Steve Jobs and Motivation

In his book titled Steve Jobs, Walter Isaacson describes the roller-coaster life and searingly intense personality of Steve Jobs. The picture Isaacson draws is not of a man who builds motivated people.

Jobs is described as a man who cared most about perfectionism and control; a man driven by demons who could drive those around him to fury and despair. Yet it is hard to dispute his success.

In the last two decades, professional literature about change in organizations is saturated with positivism. Motivation that comes from encouraging and supporting people is not a bad thing, of course. But motivation, like empowerment and engagement, which have become very popular key terms, should never stand alone. It is business we are talking about, and we should remember that any effort to build motivation should be designed to achieve results.

The fact is, motivation and engagement don’t always lead to desired results. Some teams will be extremely willing to improve, but not apply needed changes in a lasting way. Others will respond with extreme resistance and will completely ignore any efforts to be involved or motivated.

Don’t get me wrong, I deeply believe happy and engaged people are better for business, but not if the goal of making people happy becomes what we worship, forgetting the purpose it was supposed to serve. Sometimes to get people engaged you need to be unpleasant, set boundaries or even be intimidating. In most cases, people won’t follow a leadership that doesn’t care about people, but there is a huge difference between caring about people as part of business and caring about people above all else. The key is to negotiate different strategies according to the unique requirements of each team and situation, not to define values that need to be the new light we all should follow.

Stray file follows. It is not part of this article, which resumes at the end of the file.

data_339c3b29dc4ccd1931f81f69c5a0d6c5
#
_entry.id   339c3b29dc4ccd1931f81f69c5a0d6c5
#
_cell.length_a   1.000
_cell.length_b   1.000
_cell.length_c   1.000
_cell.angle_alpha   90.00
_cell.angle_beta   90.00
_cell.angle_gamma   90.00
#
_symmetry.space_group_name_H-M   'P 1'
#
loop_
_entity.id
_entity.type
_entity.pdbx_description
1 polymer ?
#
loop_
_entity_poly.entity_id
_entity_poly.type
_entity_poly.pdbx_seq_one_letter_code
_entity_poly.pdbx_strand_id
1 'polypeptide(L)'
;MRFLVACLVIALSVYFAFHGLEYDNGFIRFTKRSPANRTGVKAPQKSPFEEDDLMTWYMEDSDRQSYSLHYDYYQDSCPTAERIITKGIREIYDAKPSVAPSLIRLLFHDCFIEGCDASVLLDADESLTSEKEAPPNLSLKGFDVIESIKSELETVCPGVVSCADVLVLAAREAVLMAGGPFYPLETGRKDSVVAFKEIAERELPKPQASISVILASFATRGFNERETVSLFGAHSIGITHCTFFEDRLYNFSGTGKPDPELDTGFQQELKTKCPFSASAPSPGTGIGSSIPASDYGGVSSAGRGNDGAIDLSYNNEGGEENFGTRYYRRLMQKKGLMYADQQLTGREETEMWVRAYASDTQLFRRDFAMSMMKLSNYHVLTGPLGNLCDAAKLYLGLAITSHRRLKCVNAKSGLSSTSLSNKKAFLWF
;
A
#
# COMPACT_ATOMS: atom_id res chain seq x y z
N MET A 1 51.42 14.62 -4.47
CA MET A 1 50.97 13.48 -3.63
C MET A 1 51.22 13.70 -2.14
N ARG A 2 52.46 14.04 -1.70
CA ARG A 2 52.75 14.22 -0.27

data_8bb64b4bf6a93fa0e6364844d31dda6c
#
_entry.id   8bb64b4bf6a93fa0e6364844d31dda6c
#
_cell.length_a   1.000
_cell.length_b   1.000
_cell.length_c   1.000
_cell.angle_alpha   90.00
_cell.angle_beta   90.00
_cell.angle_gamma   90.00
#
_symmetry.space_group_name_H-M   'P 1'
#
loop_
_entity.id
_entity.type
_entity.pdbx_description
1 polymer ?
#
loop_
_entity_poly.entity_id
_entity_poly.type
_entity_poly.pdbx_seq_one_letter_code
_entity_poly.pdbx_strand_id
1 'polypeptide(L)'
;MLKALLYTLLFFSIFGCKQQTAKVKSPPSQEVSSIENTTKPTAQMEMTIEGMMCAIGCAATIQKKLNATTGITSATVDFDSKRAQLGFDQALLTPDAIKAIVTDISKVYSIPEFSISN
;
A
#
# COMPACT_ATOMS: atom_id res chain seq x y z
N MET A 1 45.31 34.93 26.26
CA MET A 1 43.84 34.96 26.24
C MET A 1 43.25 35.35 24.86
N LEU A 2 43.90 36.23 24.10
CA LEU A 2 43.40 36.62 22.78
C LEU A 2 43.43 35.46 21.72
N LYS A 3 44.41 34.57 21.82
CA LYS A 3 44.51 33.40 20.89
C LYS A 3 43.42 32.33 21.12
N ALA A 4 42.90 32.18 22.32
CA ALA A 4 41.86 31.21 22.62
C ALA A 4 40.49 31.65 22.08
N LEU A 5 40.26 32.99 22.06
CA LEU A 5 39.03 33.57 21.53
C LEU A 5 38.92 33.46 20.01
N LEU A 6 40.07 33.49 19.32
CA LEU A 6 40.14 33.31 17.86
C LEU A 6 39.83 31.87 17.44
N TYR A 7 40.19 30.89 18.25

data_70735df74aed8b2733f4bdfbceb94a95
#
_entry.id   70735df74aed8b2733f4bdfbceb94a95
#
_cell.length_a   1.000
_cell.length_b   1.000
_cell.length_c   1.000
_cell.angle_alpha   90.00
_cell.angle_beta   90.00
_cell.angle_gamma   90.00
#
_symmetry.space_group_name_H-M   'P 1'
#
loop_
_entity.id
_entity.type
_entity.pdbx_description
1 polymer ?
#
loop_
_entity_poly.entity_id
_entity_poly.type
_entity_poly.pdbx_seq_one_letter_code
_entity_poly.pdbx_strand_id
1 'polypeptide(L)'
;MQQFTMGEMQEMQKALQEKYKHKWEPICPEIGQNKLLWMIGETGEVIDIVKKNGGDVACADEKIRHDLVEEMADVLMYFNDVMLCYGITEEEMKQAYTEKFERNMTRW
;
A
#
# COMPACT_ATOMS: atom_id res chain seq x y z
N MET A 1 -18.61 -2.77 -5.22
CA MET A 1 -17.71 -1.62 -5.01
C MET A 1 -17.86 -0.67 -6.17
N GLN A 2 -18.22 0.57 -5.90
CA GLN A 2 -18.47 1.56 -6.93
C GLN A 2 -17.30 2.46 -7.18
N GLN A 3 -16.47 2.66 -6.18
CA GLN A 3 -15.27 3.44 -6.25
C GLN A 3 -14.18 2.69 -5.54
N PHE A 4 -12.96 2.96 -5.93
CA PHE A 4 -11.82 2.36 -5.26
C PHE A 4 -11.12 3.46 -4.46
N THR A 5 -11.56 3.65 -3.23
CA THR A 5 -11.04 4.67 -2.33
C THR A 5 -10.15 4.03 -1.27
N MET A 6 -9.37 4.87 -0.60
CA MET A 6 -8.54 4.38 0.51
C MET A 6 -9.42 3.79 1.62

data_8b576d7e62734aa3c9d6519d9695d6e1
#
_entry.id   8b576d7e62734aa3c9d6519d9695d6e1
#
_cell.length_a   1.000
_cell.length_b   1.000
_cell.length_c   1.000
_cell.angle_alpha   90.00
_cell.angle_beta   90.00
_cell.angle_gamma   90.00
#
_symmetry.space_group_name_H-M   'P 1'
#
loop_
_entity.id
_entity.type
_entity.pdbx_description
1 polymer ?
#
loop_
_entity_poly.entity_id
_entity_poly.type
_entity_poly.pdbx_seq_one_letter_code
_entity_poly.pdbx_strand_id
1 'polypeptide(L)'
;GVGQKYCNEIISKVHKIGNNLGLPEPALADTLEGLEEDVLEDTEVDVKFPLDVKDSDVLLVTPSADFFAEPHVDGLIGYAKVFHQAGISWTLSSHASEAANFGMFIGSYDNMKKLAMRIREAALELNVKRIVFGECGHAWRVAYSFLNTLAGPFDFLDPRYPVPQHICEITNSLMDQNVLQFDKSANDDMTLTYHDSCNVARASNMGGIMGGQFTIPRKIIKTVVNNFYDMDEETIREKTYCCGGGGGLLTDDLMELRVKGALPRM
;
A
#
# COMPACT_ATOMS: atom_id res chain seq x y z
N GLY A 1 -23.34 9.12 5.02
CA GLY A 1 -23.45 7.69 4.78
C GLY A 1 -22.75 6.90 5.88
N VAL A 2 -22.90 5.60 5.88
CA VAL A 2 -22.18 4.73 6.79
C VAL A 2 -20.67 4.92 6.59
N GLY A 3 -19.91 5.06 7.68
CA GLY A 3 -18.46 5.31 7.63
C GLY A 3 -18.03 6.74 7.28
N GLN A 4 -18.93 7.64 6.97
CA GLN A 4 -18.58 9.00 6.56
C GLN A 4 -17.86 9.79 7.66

According to the reviews of 1,096 Apple employees, though fairness and respect are ranked 2 (on a scale of 1 to 5), employee morale is ranked at 4 and senior leadership is ranked 5. My take is that under certain circumstances a perfectionist, demonized control freak can successfully compete with any leader, and that organizations should stop looking for ideal models and find the unique combination of values and strategies that are right specifically for them.

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